The key issues seem to be:

That Natural England and Chichester Harbour Conservancy, after surveying the harbour, have found that its SSSI designation of the harbour as a hotspot for nature has declined in value by 50%. As a consequence, Natural England and the Chich Harbour Conservancy Board are reluctant to set a precedent and allow the repair of the wall. (Councillor Rennie, while agreeing that some land would necessarily be lost to rising sea levels, vigorously disagreed with the principle that this process should be randomly decided.)

Reasons came up for resisting the dogmatic view of Natural England that no repairs to breaches in sea defences, not affecting property, should be permitted.

The Mill Pond and its wall:

1. Provide a very rich tapestry of habitats for endangered species

2. Tourism – local businesses (notably two pubs) would be affected by the loss of pond and coastal footpath

3. Amenity and heritage site- it is part of the fabric of the area: many residents have a strong attachment to it. Its loss would severely damage the coastal path network.

4. Argument was made that the Mill Pond represents only 300 metres of Langstone in Chichester Harbour as against 85 kilometres of the entire Chichester Harbour. ‘We’re not asking for a precedent, we’re asking for an exception.’ as one attendee has put it.

There was some disappointment expressed that Mr Alan Mak MP was not present at the meeting.

John Meacham suggested at the meeting that it appeared the only way out of this impasse was to have a sizable number of the electorate communicate to Mr Alan Mak our unhappiness at the prospect of the loss of the mill pond due to the blinkered approach of Natural England. Urge him to ask the Secretary of State for the Environment to intervene and overrule Natural England and the Chichester Harbour Conservancy Board on this matter, due to the reasons above, so that the mill wall can be repaired in a timely way before it fails.

Also under final QAs:

1. It was put to Coastal Partners & HBC: Since Coastal Partners has a Havant Borough Council address & is partly funded by HBC, should it not work with HBC & the residents/stakeholders who fund it to support the reinstatement/repair of the mill pond seawall and footpath. Furthermore, Lyall Cairns engineer, Chair of Southern Coastal Group and Head of Service for Coastal Partners, expressed his support for the pond & its habitat. However he did not remain behind to take questions.

2. Peter Oliver’s ppt presentation argued that there is precedence for sea defence in this part of Chichester Harbour, citing Nore Barn Woods, Emsworth as evidence. [Editor: Web search for this name provides the following: Coastal Management of Chich Hrbr Conserv “Concrete revetment at Nore Barn woods”; HBC ‘Better Future for All’ referencing Natural England, LEP Solent, Bird Aware cires as example “There is currently a footpath which runs through the site from Warblington Cemetery to Nore Barn Woods. This would be retained and upgraded as part of Natural England’s coastal path initiative. Over time, further improvements will be added to the site to increase its use by the same protected geese and waterfowl which use the harbours, whilst also enabling visitors to understand and appreciate the local environment. This is a long-term project for the council, “. Note: the video gives more detail/information wherein Nore Barn Woods rep. offered help to Save Our Millpond.]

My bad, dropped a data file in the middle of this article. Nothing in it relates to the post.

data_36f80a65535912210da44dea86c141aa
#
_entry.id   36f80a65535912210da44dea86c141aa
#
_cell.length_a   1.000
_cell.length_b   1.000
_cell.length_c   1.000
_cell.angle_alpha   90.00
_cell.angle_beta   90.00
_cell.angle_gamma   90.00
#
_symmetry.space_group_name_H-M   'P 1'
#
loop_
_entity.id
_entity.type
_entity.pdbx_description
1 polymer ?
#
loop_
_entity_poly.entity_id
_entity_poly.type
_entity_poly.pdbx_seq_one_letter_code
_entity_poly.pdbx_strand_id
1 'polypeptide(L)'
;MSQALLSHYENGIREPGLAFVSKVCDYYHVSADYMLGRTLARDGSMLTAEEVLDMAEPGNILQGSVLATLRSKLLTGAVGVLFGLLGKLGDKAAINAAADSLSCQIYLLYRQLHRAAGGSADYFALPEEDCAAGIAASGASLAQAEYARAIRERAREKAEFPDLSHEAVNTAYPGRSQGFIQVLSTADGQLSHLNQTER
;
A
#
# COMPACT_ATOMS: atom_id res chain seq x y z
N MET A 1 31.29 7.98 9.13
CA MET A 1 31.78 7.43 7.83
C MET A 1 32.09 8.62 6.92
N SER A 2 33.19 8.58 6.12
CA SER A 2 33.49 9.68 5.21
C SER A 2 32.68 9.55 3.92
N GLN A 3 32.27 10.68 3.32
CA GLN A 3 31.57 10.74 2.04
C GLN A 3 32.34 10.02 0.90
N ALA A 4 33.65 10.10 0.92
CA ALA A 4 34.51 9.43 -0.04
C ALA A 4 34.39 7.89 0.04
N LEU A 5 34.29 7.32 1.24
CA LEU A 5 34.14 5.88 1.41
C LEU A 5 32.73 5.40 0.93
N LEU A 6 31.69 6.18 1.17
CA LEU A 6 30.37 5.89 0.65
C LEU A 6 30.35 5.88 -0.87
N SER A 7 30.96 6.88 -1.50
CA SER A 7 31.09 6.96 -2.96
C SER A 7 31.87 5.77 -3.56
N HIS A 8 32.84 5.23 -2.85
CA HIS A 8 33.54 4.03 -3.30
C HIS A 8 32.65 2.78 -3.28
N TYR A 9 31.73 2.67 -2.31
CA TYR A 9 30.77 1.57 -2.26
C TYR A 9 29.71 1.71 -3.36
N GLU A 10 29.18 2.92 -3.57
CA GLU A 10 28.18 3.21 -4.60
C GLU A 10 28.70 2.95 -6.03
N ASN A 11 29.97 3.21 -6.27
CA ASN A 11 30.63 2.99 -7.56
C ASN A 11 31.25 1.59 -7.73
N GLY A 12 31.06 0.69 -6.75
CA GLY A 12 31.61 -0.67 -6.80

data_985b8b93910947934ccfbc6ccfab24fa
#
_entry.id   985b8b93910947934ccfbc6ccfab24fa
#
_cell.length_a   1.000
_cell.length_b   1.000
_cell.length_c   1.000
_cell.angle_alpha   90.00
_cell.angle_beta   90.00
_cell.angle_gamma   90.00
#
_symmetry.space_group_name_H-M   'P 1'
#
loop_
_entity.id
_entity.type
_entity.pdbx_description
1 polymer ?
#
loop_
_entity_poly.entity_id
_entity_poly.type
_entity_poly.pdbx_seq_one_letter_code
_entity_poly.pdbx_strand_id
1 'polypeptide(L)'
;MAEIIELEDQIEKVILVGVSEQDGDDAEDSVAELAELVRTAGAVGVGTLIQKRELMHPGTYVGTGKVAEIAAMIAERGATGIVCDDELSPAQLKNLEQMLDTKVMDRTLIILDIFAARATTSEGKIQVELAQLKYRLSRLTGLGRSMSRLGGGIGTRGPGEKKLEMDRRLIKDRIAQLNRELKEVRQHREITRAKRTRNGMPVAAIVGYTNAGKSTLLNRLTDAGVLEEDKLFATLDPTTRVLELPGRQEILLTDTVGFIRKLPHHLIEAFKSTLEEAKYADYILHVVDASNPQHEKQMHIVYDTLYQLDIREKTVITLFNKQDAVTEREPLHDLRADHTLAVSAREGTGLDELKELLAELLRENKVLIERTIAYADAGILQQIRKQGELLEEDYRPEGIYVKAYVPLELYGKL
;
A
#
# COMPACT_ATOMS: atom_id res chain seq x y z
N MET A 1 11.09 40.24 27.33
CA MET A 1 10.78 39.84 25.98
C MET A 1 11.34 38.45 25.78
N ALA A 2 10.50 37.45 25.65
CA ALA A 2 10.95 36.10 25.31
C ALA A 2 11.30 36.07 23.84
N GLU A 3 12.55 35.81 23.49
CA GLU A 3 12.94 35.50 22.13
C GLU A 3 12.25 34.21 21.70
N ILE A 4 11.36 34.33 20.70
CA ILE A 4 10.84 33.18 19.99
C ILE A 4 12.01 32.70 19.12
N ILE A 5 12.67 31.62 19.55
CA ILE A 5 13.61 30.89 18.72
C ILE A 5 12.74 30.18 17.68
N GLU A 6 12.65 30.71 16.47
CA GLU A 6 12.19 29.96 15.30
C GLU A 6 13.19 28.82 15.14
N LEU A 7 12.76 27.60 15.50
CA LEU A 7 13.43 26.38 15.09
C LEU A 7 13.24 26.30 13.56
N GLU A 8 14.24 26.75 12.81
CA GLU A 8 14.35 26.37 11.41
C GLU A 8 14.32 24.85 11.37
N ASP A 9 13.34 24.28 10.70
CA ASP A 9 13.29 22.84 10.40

Oliver suggested that HBC and Chich Hrbr’s policy re Nore Barn Woods conflicts with their stance re Langstone Mill Pond. More argument in the video.

3. Another point was made re Southmoor, the area being lost to saltmarsh and increasing sea levels, plus the Chichester Harbour Conservancy’s claim that that is a different harbour raises the issue that the two harbours flow into and affect one another.

4. Strongly supported suggestions a) that everyone write to Alan Mak ‘insisting’ that he ‘over-rides’ decision not to repair the wall b) residents must not consider diverting the footpath to the north of the mill pond, it is one habitat.

5. Islander reported that, decades ago, home owners deposited chalk to protect their land on eastward side of Island against Environmental Agency’s rules and decades later, the EA apparently now agrees it was the ‘right thing to do’. (anecdotal evidence)

6. Pointed out that Coastal Partners’ ecological advice was generically based rather than the site specific (over talking at this point in the video).

7. Cllr. Fairhurst said that she & Cllr. Bowerman would be meeting engineer on Oct. 6th to see if the footpath by the mill can be repaired & protected, so they ‘haven’t given up’. But that’s only the little bit of the path not the dam.

This account is largely the work of our 2 HIRA ‘ordinary’ members, John Meacham and Chris Haresign, who very kindly gave up their respective evenings to attend the meeting, take what notes they could & provide feedback to me so that I could pass on their ‘take’ on the meeting. I’ve tried to combine their accounts as best I could but I added in elements a) that I hope clarify some matters b) came from the snippets I picked up from the really important video. So if there are any glaring errors they’re probably mine – apologies!

No brickbats please but any constructive views welcomed. The video link was supplied by our ever-vigilant Philip Leahy – yet another extra ‘ordinary’ member!

Anne Skennerton